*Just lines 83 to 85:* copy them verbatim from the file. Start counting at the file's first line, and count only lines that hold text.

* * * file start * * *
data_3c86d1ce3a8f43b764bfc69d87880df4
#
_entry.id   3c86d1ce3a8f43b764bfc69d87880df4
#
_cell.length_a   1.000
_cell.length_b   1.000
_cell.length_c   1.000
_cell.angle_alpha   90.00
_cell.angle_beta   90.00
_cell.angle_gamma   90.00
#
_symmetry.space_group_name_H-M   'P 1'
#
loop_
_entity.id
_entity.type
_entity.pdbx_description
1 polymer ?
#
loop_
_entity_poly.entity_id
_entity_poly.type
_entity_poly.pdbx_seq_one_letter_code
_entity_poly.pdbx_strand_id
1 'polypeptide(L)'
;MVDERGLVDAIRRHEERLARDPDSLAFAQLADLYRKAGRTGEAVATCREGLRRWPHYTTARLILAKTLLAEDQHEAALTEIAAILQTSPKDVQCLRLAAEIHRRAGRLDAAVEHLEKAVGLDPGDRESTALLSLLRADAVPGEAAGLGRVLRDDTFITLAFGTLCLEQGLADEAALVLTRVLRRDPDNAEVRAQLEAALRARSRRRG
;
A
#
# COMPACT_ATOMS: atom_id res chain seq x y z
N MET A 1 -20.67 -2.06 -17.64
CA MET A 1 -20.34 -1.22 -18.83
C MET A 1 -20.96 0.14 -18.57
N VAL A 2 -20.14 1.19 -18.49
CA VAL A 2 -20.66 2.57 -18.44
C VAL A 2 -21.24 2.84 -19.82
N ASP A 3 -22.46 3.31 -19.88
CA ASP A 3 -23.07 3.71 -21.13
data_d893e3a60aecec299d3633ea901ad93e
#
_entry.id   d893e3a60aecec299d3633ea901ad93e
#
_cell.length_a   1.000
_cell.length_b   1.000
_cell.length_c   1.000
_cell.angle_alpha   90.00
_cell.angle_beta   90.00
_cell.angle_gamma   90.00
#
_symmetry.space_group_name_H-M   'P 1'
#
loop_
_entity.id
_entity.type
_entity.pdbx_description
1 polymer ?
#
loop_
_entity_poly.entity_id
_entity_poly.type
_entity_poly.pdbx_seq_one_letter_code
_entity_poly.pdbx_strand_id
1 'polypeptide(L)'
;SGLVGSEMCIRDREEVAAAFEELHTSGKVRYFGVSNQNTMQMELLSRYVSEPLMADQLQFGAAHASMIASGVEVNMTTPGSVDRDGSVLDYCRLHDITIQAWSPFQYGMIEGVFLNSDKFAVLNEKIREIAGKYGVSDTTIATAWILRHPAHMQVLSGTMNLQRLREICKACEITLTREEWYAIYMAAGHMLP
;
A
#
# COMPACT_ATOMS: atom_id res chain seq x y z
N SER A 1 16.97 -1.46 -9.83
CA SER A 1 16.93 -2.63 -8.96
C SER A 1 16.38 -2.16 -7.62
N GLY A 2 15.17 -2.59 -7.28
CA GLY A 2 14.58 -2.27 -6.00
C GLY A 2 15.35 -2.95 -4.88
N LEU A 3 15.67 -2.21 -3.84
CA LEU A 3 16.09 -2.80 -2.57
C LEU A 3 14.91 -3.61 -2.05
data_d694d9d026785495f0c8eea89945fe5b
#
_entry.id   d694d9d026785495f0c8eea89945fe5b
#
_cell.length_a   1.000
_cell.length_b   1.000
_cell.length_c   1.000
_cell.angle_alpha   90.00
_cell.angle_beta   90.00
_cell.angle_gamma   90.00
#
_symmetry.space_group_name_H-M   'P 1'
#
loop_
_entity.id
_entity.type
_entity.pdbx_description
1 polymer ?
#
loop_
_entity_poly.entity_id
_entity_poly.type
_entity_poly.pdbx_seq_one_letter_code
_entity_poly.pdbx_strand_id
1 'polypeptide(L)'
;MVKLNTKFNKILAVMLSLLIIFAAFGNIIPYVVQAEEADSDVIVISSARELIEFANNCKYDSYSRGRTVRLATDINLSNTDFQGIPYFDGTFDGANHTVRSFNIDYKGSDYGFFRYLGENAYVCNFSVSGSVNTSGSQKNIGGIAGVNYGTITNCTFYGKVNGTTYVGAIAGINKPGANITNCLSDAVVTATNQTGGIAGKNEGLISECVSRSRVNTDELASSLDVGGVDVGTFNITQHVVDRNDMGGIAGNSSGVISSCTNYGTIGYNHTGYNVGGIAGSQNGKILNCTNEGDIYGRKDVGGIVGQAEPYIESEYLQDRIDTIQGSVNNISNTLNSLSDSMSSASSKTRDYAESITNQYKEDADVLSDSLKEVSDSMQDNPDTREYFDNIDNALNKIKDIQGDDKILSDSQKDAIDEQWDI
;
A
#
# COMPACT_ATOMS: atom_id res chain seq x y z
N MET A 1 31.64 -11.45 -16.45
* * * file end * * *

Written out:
_cell.length_b   1.000
_cell.length_c   1.000
_cell.angle_alpha   90.00